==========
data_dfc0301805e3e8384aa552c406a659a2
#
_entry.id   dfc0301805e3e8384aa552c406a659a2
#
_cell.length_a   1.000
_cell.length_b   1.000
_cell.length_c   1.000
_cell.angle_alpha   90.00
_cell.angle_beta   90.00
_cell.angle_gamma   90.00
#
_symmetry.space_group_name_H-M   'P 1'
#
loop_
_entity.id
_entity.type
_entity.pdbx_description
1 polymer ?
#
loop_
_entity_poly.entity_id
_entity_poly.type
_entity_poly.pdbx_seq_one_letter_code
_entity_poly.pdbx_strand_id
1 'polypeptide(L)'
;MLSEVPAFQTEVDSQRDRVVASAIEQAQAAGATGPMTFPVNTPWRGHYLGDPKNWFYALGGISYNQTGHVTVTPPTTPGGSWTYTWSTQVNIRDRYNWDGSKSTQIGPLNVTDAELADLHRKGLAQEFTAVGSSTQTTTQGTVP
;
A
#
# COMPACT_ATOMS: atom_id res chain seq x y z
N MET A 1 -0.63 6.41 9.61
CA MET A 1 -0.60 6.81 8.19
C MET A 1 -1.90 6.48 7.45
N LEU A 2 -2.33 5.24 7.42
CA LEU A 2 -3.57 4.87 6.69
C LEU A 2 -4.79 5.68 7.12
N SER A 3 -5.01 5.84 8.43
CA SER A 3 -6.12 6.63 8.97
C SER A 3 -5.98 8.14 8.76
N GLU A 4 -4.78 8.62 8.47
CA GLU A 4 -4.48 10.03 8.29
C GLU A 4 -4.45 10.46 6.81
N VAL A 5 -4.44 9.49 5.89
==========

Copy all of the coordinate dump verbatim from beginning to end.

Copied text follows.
data_dfc0301805e3e8384aa552c406a659a2
#
_entry.id   dfc0301805e3e8384aa552c406a659a2
#
_cell.length_a   1.000
_cell.length_b   1.000
_cell.length_c   1.000
_cell.angle_alpha   90.00
_cell.angle_beta   90.00
_cell.angle_gamma   90.00
#
_symmetry.space_group_name_H-M   'P 1'
#
loop_
_entity.id
_entity.type
_entity.pdbx_description
1 polymer ?
#
loop_
_entity_poly.entity_id
_entity_poly.type
_entity_poly.pdbx_seq_one_letter_code
_entity_poly.pdbx_strand_id
1 'polypeptide(L)'
;MLSEVPAFQTEVDSQRDRVVASAIEQAQAAGATGPMTFPVNTPWRGHYLGDPKNWFYALGGISYNQTGHVTVTPPTTPGGSWTYTWSTQVNIRDRYNWDGSKSTQIGPLNVTDAELADLHRKGLAQEFTAVGSSTQTTTQGTVP
;
A
#
# COMPACT_ATOMS: atom_id res chain seq x y z
N MET A 1 -0.63 6.41 9.61
CA MET A 1 -0.60 6.81 8.19
C MET A 1 -1.90 6.48 7.45
N LEU A 2 -2.33 5.24 7.42
CA LEU A 2 -3.57 4.87 6.69
C LEU A 2 -4.79 5.68 7.12
N SER A 3 -5.01 5.84 8.43
CA SER A 3 -6.12 6.63 8.97
C SER A 3 -5.98 8.14 8.76
N GLU A 4 -4.78 8.62 8.47
CA GLU A 4 -4.48 10.03 8.29
C GLU A 4 -4.45 10.46 6.81
N VAL A 5 -4.44 9.49 5.89